Fear and the Death of Community
So, first of all, let me assert my firm belief that the only thing we have to fear is…fear itself — nameless, unreasoning, unjustified terror which paralyzes needed efforts to convert retreat into advance. – Franklin D. Roosevelt
My wife and I went for a walk to the drug store yesterday. She hadn’t been out of the house in three weeks and cabin fever had set in. We didn’t really need anything, but her aunt is turning 100 years old in a few weeks. Since we won’t be with her on this momentous occasion, we decided we at least should send her a card to let her know we’re thinking of her.
For a few minutes we debated the need to go. Is it responsible for us to go out at all? Should just one of us go? We eventually decided that we both needed to get some fresh air, the store is only a couple of blocks away so a walk would be good for the both of our souls. If we felt uncomfortable when we got to the store, one of us would stay outside while the other went in, get what we need and leave as quickly as possible, while still practicing physical distancing as much as possible.
As we walked, we met a couple of other individuals and family groups, out for air as well. Approaching these other people, we adjusted our strides, slowed down, walked in single file and gave a wide berth as we passed on the sidewalk. We made eye contact, smiled and nodded at each other and said thank you for respectfully keeping a safe distance apart.
When we got to the store, we decided it didn’t look too busy so we both went in. I stood at the end of the aisle while she went down and picked up what we needed. We tried our best to stay the requisite 2 meters away from any other humans and didn’t touch anything unnecessarily. This was especially hard for her as she likes to browse, touch and smell things. You break it you bought it became you touch it you bought it.
The whole experience was surreal. I couldn’t put my figure on it at first but as I began to reflect, I started to realize that what I was feeling was an underlying sense of fear coming from everyone. Contrary to FDR’s inaugural address from 1933, we are now being told that fear and suspicion is an appropriate response.
Xenophobia is the fear of the other. The term has mostly been used to describe the way in which societies organize around the exclusion of certain people groups. Closing boarders, limiting access to social services and denying basic human rights based on religion, skin color, or country of origin has been described as xenophobic. But today xenophobia can be more literally and broadly defined as the fear of neighbors.
COVID19 is not your grandparent’s crisis. Ninety years ago, the economy cratered due to a cascade of events set off by the collapse of the overvalued stock market. This led to tightened lending criteria at the banks, reduced consumer spending, and higher cost of exported goods as a result of a tightened money supply. FDR became president at a time when people were afraid, not of each other but for each other. His speeches and famous fireside chats were designed to give people a sense of calm, encourage community service, sharing and cooperation.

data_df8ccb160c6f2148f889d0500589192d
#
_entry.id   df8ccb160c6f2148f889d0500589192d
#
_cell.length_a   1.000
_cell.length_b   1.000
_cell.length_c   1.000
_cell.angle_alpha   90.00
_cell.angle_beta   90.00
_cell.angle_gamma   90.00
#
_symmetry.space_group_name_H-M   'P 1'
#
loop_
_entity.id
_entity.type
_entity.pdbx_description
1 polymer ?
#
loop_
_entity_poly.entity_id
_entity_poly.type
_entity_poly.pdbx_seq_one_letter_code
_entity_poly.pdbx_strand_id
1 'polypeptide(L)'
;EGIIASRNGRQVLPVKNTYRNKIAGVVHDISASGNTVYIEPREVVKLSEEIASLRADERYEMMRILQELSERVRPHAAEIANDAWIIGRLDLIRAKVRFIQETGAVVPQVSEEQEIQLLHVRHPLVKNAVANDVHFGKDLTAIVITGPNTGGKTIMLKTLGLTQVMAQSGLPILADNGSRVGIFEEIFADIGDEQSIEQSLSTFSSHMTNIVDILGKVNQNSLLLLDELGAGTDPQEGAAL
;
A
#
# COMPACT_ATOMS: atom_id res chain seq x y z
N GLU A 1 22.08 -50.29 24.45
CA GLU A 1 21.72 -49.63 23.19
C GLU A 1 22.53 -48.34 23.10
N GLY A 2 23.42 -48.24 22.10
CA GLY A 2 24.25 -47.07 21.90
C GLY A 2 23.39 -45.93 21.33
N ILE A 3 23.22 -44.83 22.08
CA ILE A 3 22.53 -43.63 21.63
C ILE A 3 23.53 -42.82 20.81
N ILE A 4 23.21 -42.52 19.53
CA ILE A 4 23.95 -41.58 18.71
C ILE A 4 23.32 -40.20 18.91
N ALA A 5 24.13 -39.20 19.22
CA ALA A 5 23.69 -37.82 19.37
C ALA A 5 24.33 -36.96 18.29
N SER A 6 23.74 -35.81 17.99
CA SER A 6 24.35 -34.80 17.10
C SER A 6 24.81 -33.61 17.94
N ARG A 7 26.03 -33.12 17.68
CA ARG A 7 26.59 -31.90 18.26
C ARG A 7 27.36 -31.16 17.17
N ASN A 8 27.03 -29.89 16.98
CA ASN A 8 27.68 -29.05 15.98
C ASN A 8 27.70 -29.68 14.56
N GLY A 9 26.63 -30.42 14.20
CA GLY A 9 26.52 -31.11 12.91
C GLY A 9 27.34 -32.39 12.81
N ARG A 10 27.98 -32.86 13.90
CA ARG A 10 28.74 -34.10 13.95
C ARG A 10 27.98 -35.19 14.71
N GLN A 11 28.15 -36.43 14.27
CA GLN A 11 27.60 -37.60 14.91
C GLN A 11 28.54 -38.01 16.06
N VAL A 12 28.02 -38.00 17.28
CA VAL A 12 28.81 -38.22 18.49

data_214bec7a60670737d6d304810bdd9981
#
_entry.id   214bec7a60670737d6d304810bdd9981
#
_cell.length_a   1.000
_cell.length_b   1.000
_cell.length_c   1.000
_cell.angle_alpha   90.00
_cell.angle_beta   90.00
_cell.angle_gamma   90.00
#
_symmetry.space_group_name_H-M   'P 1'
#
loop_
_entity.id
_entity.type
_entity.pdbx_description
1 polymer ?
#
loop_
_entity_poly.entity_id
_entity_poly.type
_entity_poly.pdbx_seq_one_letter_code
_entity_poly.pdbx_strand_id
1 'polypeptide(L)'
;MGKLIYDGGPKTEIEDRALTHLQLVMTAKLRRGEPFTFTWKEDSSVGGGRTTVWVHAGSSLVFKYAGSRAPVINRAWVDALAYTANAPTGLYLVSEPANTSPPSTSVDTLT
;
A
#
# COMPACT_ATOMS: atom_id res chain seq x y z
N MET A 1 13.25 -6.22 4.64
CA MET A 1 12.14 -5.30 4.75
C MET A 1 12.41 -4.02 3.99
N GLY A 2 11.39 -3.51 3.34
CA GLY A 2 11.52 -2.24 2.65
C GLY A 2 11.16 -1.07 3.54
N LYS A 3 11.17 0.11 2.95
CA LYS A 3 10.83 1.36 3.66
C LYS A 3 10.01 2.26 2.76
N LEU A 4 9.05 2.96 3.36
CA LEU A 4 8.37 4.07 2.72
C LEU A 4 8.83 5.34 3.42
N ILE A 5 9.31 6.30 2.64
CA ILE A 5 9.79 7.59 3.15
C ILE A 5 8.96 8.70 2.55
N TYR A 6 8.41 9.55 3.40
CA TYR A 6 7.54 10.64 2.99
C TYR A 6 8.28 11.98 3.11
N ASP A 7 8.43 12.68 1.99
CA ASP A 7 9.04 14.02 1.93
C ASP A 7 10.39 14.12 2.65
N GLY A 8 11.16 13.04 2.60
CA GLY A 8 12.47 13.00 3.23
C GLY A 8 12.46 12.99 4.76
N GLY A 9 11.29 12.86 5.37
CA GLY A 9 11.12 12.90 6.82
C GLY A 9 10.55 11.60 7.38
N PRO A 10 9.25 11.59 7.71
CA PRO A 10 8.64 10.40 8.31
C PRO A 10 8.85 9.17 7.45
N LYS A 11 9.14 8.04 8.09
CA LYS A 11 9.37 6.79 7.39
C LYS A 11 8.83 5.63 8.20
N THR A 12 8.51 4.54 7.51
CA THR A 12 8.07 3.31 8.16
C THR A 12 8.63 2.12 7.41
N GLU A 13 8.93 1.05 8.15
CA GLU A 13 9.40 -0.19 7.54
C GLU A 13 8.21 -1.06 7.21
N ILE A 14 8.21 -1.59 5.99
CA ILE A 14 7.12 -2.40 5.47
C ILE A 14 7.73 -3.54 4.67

Today we are being given a very different message.
“Enough is enough. Go home and stay home.” Justin Trudeau, March 23, 2020
Gone are any encouragements to go out and spend money and keep the economy going, like President George W Bush so famously declared in the aftermath of 9/11. All non-essential businesses have been shuttered or forced to sell only on-line with curbside pick-up.
Gone too are encouragements to get together and work for a better community. All community involvement has been reduced to, “do your part, stay home.” But that doesn’t build a sense of community at all, it simply leads to isolation, stress and depression.
Last week, as I stood in line to get into Costco, (that being a head trip in and of itself, retailers have never before restricted access to their stores), one staff member walked up and down the line reminding us all to keep our distance because “everyone is a threat to your safety.” It didn’t register with me until days later, but this is the perfect example of how we are being taught to live in these times.
The economic, social, and psychological impact of this crisis has yet to be felt in its fullest form. We are trying, but without real human connection there is a key element missing. When all human interaction is done at a distance of 2 meters and shrouded in caution, like the Costco employee so starkly reminded us, we lose a piece of what it means to be human. Our economy will inevitably suffer but the long-term damage to the social fabric and our psychological wellbeing my well far outpace any financial losses we will experience.
When we can’t get together in groups all attempts to maintain connection through other means are but a poor facsimile of the real thing. This fear will kill community in ways we may never fully understand, it’s already started. Not to mention the people without access to modern communications technology, the elderly, the poor, the physically and developmentally challenged.
I have no advice to combat this feeling of isolation and depression. We are in uncharted waters. Humanity is not made for this and we are completely ill-equipped for a long fight. We need each other, there’s nothing more to say.